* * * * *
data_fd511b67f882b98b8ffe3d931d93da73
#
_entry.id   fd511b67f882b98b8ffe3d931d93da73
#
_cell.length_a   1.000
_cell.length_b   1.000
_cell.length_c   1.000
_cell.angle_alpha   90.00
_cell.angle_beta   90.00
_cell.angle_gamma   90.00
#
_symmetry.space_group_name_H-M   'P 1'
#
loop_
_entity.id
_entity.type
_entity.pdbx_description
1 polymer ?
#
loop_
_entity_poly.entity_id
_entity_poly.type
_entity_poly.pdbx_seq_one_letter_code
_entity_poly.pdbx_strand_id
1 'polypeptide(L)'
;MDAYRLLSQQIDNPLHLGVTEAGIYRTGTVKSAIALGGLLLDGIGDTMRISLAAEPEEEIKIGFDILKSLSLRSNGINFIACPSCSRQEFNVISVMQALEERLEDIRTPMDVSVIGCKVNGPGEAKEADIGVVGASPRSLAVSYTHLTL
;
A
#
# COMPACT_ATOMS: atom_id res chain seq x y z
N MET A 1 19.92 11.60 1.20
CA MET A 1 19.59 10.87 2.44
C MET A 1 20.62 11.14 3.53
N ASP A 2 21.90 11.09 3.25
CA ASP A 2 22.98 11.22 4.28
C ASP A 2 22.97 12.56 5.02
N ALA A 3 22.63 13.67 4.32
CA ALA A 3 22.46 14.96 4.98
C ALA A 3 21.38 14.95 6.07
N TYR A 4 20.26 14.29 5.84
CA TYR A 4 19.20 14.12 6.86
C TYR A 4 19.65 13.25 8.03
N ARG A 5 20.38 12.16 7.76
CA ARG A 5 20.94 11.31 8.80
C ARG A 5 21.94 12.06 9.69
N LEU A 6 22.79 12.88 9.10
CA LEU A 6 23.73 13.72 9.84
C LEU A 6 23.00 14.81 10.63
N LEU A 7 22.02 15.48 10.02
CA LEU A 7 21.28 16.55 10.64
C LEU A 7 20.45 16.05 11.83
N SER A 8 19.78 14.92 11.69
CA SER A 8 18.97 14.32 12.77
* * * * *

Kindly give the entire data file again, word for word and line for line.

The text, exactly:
data_fd511b67f882b98b8ffe3d931d93da73
#
_entry.id   fd511b67f882b98b8ffe3d931d93da73
#
_cell.length_a   1.000
_cell.length_b   1.000
_cell.length_c   1.000
_cell.angle_alpha   90.00
_cell.angle_beta   90.00
_cell.angle_gamma   90.00
#
_symmetry.space_group_name_H-M   'P 1'
#
loop_
_entity.id
_entity.type
_entity.pdbx_description
1 polymer ?
#
loop_
_entity_poly.entity_id
_entity_poly.type
_entity_poly.pdbx_seq_one_letter_code
_entity_poly.pdbx_strand_id
1 'polypeptide(L)'
;MDAYRLLSQQIDNPLHLGVTEAGIYRTGTVKSAIALGGLLLDGIGDTMRISLAAEPEEEIKIGFDILKSLSLRSNGINFIACPSCSRQEFNVISVMQALEERLEDIRTPMDVSVIGCKVNGPGEAKEADIGVVGASPRSLAVSYTHLTL
;
A
#
# COMPACT_ATOMS: atom_id res chain seq x y z
N MET A 1 19.92 11.60 1.20
CA MET A 1 19.59 10.87 2.44
C MET A 1 20.62 11.14 3.53
N ASP A 2 21.90 11.09 3.25
CA ASP A 2 22.98 11.22 4.28
C ASP A 2 22.97 12.56 5.02
N ALA A 3 22.63 13.67 4.32
CA ALA A 3 22.46 14.96 4.98
C ALA A 3 21.38 14.95 6.07
N TYR A 4 20.26 14.29 5.84
CA TYR A 4 19.20 14.12 6.86
C TYR A 4 19.65 13.25 8.03
N ARG A 5 20.38 12.16 7.76
CA ARG A 5 20.94 11.31 8.80
C ARG A 5 21.94 12.06 9.69
N LEU A 6 22.79 12.88 9.10
CA LEU A 6 23.73 13.72 9.84
C LEU A 6 23.00 14.81 10.63
N LEU A 7 22.02 15.48 10.02
CA LEU A 7 21.28 16.55 10.64
C LEU A 7 20.45 16.05 11.83
N SER A 8 19.78 14.92 11.69
CA SER A 8 18.97 14.32 12.77